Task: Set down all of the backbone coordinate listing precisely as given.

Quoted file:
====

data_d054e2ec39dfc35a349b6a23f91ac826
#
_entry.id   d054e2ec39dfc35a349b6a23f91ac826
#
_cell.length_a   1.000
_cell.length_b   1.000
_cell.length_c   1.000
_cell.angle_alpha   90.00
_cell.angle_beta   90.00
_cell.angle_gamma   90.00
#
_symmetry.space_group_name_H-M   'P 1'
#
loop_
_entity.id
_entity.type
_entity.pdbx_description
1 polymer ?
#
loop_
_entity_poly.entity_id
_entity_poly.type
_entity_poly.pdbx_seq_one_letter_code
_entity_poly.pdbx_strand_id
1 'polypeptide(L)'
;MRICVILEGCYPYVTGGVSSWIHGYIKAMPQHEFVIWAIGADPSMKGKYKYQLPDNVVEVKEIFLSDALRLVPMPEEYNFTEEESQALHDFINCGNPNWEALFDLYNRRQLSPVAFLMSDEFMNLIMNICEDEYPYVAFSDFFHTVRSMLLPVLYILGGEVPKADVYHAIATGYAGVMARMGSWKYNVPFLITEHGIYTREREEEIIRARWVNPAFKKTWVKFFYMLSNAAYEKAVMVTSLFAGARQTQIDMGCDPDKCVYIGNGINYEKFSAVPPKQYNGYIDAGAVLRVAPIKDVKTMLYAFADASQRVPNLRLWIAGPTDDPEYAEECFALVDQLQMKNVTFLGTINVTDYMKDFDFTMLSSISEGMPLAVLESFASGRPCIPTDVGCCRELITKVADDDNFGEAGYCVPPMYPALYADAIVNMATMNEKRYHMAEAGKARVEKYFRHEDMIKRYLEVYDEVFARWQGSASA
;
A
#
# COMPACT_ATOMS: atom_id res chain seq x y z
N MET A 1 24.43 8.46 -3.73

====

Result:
data_d054e2ec39dfc35a349b6a23f91ac826
#
_entry.id   d054e2ec39dfc35a349b6a23f91ac826
#
_cell.length_a   1.000
_cell.length_b   1.000
_cell.length_c   1.000
_cell.angle_alpha   90.00
_cell.angle_beta   90.00
_cell.angle_gamma   90.00
#
_symmetry.space_group_name_H-M   'P 1'
#
loop_
_entity.id
_entity.type
_entity.pdbx_description
1 polymer ?
#
loop_
_entity_poly.entity_id
_entity_poly.type
_entity_poly.pdbx_seq_one_letter_code
_entity_poly.pdbx_strand_id
1 'polypeptide(L)'
;MRICVILEGCYPYVTGGVSSWIHGYIKAMPQHEFVIWAIGADPSMKGKYKYQLPDNVVEVKEIFLSDALRLVPMPEEYNFTEEESQALHDFINCGNPNWEALFDLYNRRQLSPVAFLMSDEFMNLIMNICEDEYPYVAFSDFFHTVRSMLLPVLYILGGEVPKADVYHAIATGYAGVMARMGSWKYNVPFLITEHGIYTREREEEIIRARWVNPAFKKTWVKFFYMLSNAAYEKAVMVTSLFAGARQTQIDMGCDPDKCVYIGNGINYEKFSAVPPKQYNGYIDAGAVLRVAPIKDVKTMLYAFADASQRVPNLRLWIAGPTDDPEYAEECFALVDQLQMKNVTFLGTINVTDYMKDFDFTMLSSISEGMPLAVLESFASGRPCIPTDVGCCRELITKVADDDNFGEAGYCVPPMYPALYADAIVNMATMNEKRYHMAEAGKARVEKYFRHEDMIKRYLEVYDEVFARWQGSASA
;
A
#
# COMPACT_ATOMS: atom_id res chain seq x y z
N MET A 1 24.43 8.46 -3.73